Canon Blackley proposed a compulsory scheme of national provident insurance for sickness and old age in 1878.  Combined with the example set in Germany, Blackley's proposals led to campaigns for the government to establish some form of pension provision in Britain from the 1880s onwards.
The campaign involved notable figures such as the politician Joseph Chamberlain and social reformers Charles Booth, Canon Samuel Barnett, Benjamin Seebohm Rowntree and George Cadbury, and was also supported by the Labour movement and Friendly Societies.
The Rev F.H. Stead founded the National Committee of Organised Labour for the Promotion of Old Age Pensions in 1898, which was disbanded when the pension act was passed in 1908.
Campaigning resumed in 1916, with the National Conference on Old Age Pensions (1916) campaigning for pensions to increase in line with inflation.
In 1942 the Scottish Old Age Pensions Association and National Association for Old Age Pensions Associations (established 1937 and 1938) were merged as the National Federation of Old Age Pension Associations. All three organisations campaigned for improvements to state pension provision.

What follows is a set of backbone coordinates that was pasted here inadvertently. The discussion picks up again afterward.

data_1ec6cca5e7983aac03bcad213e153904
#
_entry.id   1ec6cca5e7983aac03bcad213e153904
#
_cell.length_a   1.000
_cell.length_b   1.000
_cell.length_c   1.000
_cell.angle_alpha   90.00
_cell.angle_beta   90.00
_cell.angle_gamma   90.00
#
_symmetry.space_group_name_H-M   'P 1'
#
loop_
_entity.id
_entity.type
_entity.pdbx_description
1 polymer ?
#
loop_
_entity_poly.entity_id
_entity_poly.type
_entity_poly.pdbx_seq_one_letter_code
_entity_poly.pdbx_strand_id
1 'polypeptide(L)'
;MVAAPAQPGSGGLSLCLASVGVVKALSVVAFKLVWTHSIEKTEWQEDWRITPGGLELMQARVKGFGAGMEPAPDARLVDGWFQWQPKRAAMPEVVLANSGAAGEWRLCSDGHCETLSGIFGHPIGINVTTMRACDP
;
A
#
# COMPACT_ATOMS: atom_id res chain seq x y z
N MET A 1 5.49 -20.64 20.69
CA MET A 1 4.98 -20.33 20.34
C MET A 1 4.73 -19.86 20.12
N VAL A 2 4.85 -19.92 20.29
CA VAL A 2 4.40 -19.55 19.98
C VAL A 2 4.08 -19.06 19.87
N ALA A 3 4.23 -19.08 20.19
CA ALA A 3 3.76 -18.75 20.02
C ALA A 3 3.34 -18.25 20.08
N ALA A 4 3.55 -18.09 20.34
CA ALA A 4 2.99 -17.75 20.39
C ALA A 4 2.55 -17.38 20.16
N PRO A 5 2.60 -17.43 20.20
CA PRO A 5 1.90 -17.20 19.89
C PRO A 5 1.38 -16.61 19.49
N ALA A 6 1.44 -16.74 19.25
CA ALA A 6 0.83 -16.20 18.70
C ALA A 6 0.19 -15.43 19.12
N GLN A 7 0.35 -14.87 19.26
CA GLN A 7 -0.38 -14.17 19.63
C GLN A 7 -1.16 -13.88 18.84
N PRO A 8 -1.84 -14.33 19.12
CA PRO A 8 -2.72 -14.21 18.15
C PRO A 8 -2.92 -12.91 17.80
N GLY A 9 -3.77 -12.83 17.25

The National Spinsters’ Pensions Association (NSPA), established in 1935, campaigned for state pensions to be provided to women at an earlier age, on the basis that women had to give up work earlier than men. The NSPA, which was led by Florence White, had a membership of 150,000, mainly textile workers. The NSPA’s claims were investigated by a Parliamentary Committee which reported in 1938, and dismissed their demands.
 Information on this page is from Pat Thane, Old Age in English History, particularly pages 284-286, Salter, Bryans, Redman and Hewitt's 100 Years of the State Pension, chapter one, and the Pensions 100 website: http://www.pension100.co.uk/historyofpensions .
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